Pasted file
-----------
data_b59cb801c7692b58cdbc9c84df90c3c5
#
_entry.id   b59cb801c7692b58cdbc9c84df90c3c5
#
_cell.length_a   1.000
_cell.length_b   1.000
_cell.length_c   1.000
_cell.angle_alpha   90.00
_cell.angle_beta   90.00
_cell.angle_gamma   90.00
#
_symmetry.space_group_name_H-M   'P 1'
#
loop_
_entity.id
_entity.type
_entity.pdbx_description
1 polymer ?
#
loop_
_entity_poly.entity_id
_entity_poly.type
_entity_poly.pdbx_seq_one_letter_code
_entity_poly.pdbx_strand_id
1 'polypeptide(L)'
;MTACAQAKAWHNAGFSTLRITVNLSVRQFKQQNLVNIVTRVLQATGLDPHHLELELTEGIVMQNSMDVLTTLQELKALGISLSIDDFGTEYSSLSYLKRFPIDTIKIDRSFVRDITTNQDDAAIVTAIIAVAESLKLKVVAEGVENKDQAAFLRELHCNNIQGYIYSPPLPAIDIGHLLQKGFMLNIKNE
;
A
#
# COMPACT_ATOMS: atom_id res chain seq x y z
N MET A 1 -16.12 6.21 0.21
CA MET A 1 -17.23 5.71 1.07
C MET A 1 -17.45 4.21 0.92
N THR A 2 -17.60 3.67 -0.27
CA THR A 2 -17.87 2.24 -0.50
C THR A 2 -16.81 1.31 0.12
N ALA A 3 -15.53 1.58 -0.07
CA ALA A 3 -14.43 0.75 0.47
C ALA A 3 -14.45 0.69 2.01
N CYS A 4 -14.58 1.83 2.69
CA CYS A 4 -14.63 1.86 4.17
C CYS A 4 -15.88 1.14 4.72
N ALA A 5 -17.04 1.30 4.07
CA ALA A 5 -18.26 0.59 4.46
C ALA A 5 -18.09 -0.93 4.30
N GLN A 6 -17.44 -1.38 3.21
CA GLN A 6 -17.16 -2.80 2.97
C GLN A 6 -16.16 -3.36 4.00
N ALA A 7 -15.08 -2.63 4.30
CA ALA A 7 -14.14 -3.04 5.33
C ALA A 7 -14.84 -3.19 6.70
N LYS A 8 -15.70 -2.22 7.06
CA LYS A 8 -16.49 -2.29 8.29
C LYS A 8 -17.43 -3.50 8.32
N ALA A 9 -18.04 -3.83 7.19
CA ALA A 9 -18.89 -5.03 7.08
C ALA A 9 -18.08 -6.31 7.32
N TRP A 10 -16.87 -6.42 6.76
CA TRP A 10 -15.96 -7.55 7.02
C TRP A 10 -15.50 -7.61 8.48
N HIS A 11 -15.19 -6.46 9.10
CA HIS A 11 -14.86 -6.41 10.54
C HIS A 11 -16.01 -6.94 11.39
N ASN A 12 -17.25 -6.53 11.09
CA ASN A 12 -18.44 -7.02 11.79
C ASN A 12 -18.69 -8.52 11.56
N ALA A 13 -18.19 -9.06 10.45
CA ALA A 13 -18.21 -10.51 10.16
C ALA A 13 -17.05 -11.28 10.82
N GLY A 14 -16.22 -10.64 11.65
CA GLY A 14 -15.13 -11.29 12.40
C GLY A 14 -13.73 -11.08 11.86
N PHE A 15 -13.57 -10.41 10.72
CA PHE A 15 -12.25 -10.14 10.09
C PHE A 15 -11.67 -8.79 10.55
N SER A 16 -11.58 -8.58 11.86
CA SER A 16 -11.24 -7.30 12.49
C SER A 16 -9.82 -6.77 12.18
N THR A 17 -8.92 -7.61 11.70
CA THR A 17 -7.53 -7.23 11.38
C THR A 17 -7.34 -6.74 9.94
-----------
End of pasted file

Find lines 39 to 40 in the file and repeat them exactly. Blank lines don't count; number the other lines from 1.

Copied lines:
C ALA A 3 -14.45 0.69 2.01
N CYS A 4 -14.58 1.83 2.69